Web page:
The Bengals have sold the game out, a rarity this season for a franchise that has experienced a rebirth of sorts behind rookie quarterback Andy Dalton and first-year wide receiver phenom A.J. Green, along with a rugged defense that stops the run and gets after the quarterback.
Just 4-12 last season, the Bengals have a chance to make the playoffs for just the third time since 1990. The Ravens beat them, 31-24, earlier in the season, but Green did not play in that game. Cincinnati has beaten the Ravens in five of the past six meetings at Paul Brown Stadium.
"We have to know and understand that as a team that they're going to throw the kitchen sink at us," Ravens safety Bernard Pollard said. "It's all or nothing for them, so it's going to be that feeling. It's going to have that energy, that intensity. We're going to be in a hostile environment. They're going to be ready to play. With us, we have to be able to play on the road."
The Ravens have won all three of their regular-season finales under Harbaugh, though not all of them carried significant playoff ramifications. Last season, they beat the Bengals, 13-7, to close out the regular season, but long before the game ended, they knew they'd have to settle for the wild card and a first-round matchup in Kansas City.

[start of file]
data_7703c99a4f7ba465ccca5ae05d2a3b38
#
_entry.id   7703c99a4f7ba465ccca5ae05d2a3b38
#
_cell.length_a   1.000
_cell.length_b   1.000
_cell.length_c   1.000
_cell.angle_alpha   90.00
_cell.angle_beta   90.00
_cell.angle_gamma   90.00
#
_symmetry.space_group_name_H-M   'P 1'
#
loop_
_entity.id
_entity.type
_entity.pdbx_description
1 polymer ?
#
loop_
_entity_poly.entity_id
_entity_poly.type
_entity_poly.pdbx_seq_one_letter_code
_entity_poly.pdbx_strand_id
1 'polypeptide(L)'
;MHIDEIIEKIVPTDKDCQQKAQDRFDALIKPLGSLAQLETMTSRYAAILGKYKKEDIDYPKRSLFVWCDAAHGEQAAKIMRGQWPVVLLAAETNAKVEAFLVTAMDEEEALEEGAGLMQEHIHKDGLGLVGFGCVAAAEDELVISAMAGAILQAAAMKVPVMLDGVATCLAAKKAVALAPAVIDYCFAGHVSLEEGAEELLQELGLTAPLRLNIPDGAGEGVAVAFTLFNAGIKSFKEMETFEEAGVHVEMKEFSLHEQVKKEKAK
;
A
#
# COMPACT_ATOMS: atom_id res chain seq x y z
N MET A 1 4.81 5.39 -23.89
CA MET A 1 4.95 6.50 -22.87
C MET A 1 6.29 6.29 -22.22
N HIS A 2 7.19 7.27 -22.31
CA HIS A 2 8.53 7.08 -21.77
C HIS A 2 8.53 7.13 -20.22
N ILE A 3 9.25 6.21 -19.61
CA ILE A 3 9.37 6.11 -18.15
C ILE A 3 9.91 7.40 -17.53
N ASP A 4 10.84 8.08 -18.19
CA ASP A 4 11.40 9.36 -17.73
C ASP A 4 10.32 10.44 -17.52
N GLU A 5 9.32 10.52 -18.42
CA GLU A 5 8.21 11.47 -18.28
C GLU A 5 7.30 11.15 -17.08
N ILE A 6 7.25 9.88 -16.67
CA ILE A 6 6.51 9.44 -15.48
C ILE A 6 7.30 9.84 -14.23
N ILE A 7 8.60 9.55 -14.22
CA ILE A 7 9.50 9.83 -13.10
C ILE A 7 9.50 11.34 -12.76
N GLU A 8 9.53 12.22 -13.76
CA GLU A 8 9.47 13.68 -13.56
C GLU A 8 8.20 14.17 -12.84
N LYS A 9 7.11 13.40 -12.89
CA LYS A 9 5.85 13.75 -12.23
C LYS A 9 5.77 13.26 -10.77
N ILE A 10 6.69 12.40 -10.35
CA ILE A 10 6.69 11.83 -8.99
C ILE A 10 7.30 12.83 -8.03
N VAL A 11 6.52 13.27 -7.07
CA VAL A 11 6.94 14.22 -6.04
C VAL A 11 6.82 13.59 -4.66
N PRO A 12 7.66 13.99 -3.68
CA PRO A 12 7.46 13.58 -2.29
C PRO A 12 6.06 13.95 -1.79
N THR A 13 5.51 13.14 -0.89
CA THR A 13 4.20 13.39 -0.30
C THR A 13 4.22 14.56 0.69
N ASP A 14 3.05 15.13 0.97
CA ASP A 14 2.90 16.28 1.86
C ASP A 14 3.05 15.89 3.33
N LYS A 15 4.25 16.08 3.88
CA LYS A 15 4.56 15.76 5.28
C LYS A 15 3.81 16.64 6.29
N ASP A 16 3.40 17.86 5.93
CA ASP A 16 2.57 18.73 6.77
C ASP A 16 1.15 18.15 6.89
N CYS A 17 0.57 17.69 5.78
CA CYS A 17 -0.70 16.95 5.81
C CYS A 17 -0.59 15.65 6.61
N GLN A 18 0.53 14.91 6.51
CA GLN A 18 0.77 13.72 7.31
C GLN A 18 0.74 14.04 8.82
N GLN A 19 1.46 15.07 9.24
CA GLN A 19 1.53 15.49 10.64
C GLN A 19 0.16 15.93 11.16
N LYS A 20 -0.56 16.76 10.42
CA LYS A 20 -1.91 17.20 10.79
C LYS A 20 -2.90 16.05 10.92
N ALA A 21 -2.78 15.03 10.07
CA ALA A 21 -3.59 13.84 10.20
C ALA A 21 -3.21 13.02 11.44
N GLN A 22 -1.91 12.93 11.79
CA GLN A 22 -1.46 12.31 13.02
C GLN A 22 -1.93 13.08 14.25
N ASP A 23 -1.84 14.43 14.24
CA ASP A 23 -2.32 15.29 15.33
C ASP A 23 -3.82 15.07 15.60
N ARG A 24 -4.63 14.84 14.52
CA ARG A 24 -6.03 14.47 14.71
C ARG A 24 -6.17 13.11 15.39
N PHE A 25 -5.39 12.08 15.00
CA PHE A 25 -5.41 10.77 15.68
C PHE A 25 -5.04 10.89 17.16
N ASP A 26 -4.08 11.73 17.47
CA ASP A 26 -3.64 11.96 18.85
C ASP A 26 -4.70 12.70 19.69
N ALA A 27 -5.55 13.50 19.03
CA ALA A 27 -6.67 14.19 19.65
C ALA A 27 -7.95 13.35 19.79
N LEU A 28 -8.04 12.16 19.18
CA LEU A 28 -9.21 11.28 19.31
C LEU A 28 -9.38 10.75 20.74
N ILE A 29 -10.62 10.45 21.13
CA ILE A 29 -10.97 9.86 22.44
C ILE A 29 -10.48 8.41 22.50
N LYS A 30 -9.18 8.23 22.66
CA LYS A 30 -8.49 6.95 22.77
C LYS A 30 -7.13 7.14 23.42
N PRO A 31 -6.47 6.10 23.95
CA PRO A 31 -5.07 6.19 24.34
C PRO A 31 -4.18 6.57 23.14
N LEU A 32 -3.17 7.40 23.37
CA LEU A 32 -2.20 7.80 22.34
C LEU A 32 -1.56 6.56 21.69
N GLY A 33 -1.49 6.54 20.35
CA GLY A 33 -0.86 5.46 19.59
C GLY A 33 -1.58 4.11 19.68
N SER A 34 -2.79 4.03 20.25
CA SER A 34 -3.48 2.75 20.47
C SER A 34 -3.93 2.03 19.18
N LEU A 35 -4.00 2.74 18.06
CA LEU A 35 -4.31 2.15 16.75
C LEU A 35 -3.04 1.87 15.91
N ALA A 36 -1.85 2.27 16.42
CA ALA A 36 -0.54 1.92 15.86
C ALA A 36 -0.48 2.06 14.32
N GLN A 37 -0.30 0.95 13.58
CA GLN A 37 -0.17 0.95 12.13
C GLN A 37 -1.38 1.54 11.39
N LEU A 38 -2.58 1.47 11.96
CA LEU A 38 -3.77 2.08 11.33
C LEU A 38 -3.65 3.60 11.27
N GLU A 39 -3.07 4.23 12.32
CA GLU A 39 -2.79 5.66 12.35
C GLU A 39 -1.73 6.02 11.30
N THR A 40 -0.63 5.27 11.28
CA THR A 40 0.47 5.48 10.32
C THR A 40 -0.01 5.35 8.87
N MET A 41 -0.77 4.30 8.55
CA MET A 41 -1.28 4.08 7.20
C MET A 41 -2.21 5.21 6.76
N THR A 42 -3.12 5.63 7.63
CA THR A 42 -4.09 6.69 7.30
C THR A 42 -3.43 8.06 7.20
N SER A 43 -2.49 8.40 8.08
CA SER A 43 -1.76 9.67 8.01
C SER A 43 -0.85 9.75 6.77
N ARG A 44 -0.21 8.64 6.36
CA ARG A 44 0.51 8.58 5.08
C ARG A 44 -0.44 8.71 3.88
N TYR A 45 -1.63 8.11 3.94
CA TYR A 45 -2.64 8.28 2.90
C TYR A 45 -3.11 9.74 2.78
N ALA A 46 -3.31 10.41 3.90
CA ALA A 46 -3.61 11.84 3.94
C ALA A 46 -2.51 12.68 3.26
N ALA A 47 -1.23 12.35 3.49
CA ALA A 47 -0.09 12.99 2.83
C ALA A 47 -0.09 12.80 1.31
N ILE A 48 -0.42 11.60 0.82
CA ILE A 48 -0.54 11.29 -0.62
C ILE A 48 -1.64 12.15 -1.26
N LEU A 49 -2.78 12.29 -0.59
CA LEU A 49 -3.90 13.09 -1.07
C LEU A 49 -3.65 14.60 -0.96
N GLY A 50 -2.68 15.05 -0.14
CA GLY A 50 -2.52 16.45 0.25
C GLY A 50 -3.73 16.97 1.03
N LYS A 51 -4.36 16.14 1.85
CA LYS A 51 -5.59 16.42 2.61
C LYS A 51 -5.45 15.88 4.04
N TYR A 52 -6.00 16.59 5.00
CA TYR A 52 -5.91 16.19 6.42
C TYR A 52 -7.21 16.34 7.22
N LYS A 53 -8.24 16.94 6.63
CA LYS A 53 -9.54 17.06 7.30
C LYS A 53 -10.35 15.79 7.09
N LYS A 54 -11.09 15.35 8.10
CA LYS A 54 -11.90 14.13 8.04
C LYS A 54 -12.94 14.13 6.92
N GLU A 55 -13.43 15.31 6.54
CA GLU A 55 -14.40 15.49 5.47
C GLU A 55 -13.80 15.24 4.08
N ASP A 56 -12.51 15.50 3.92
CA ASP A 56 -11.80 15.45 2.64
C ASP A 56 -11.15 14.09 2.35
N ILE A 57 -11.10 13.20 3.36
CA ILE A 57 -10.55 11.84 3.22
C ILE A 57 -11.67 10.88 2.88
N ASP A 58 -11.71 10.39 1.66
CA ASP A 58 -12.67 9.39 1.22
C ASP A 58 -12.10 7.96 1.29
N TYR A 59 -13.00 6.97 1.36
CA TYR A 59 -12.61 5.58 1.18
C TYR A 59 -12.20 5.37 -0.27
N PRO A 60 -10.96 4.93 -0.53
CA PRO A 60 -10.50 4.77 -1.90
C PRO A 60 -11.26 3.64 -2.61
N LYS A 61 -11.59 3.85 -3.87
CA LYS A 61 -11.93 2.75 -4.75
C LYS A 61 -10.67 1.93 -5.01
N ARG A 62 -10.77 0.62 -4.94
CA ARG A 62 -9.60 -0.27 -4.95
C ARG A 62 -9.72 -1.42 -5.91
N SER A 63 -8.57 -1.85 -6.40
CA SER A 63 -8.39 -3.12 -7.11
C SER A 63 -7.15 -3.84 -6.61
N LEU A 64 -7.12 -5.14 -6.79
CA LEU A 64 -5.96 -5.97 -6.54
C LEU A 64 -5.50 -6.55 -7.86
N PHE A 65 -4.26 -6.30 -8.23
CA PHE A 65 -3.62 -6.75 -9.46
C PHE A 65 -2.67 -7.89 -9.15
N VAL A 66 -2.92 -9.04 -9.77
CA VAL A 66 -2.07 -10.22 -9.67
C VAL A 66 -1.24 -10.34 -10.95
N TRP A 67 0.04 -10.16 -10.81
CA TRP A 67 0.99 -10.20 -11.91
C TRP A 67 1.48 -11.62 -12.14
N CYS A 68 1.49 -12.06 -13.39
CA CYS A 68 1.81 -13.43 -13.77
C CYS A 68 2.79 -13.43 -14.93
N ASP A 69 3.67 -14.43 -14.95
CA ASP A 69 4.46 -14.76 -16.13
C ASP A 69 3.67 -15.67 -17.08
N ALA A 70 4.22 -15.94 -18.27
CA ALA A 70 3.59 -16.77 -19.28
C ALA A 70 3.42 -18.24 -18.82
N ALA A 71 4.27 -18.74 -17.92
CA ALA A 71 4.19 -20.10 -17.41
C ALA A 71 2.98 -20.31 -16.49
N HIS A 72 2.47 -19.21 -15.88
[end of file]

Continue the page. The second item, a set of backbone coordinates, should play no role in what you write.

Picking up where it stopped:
In 2008 and 2009, the Ravens went into their final regular-season games knowing they needed a victory to clinch a playoff spot, and they got it both times, beating Jacksonville in 2008 and the Raiders the following year.
Regardless of what happens Sunday, this year's Ravens know that they will have another football game to play. But that doesn't mean they don't feel as much urgency as they did heading into Week 17 in previous seasons.
"This is a playoff game," Lewis said. "They're trying to get in and we're already in, and we have to go finish what we started the whole year. We know we are playing for home-field advantage. We know how big that is, to come play in Baltimore. There is nothing else on our mind."